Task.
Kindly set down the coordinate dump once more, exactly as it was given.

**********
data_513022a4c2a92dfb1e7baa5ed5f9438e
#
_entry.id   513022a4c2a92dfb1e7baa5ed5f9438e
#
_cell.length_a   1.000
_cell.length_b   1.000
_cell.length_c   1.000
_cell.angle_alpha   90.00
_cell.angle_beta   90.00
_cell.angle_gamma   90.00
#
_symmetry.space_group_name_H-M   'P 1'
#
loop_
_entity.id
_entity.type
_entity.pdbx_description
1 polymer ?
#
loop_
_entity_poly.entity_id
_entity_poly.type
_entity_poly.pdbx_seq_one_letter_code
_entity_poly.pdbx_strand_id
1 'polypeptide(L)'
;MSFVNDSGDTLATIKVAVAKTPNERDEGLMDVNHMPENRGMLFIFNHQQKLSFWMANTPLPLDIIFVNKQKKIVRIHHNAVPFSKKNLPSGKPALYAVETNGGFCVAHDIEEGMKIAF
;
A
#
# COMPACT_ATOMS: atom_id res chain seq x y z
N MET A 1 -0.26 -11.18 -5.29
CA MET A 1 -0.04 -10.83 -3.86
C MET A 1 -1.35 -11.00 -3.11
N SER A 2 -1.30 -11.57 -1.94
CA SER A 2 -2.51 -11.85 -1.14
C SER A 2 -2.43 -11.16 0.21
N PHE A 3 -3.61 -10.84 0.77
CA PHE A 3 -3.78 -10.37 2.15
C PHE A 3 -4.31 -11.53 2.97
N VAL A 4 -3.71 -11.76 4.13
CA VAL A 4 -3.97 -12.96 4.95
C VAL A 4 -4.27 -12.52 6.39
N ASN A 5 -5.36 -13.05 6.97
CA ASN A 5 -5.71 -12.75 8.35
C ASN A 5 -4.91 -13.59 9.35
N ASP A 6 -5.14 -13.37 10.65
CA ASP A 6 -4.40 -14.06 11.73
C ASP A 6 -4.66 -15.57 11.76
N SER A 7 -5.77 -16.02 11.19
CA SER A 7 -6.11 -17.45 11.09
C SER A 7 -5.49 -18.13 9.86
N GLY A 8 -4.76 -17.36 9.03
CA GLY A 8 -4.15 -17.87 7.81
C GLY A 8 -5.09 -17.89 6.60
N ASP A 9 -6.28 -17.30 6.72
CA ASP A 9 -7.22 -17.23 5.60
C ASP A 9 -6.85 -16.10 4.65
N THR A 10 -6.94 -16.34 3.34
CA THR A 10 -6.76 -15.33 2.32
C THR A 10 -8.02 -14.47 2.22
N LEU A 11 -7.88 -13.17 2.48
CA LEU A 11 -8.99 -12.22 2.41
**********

data_513022a4c2a92dfb1e7baa5ed5f9438e
#
_entry.id   513022a4c2a92dfb1e7baa5ed5f9438e
#
_cell.length_a   1.000
_cell.length_b   1.000
_cell.length_c   1.000
_cell.angle_alpha   90.00
_cell.angle_beta   90.00
_cell.angle_gamma   90.00
#
_symmetry.space_group_name_H-M   'P 1'
#
loop_
_entity.id
_entity.type
_entity.pdbx_description
1 polymer ?
#
loop_
_entity_poly.entity_id
_entity_poly.type
_entity_poly.pdbx_seq_one_letter_code
_entity_poly.pdbx_strand_id
1 'polypeptide(L)'
;MSFVNDSGDTLATIKVAVAKTPNERDEGLMDVNHMPENRGMLFIFNHQQKLSFWMANTPLPLDIIFVNKQKKIVRIHHNAVPFSKKNLPSGKPALYAVETNGGFCVAHDIEEGMKIAF
;
A
#
# COMPACT_ATOMS: atom_id res chain seq x y z
N MET A 1 -0.26 -11.18 -5.29
CA MET A 1 -0.04 -10.83 -3.86
C MET A 1 -1.35 -11.00 -3.11
N SER A 2 -1.30 -11.57 -1.94
CA SER A 2 -2.51 -11.85 -1.14
C SER A 2 -2.43 -11.16 0.21
N PHE A 3 -3.61 -10.84 0.77
CA PHE A 3 -3.78 -10.37 2.15
C PHE A 3 -4.31 -11.53 2.97
N VAL A 4 -3.71 -11.76 4.13
CA VAL A 4 -3.97 -12.96 4.95
C VAL A 4 -4.27 -12.52 6.39
N ASN A 5 -5.36 -13.05 6.97
CA ASN A 5 -5.71 -12.75 8.35
C ASN A 5 -4.91 -13.59 9.35
N ASP A 6 -5.14 -13.37 10.65
CA ASP A 6 -4.40 -14.06 11.73
C ASP A 6 -4.66 -15.57 11.76
N SER A 7 -5.77 -16.02 11.19
CA SER A 7 -6.11 -17.45 11.09
C SER A 7 -5.49 -18.13 9.86
N GLY A 8 -4.76 -17.36 9.03
CA GLY A 8 -4.15 -17.87 7.81
C GLY A 8 -5.09 -17.89 6.60
N ASP A 9 -6.28 -17.30 6.72
CA ASP A 9 -7.22 -17.23 5.60
C ASP A 9 -6.85 -16.10 4.65
N THR A 10 -6.94 -16.34 3.34
CA THR A 10 -6.76 -15.33 2.32
C THR A 10 -8.02 -14.47 2.22
N LEU A 11 -7.88 -13.17 2.48
CA LEU A 11 -8.99 -12.22 2.41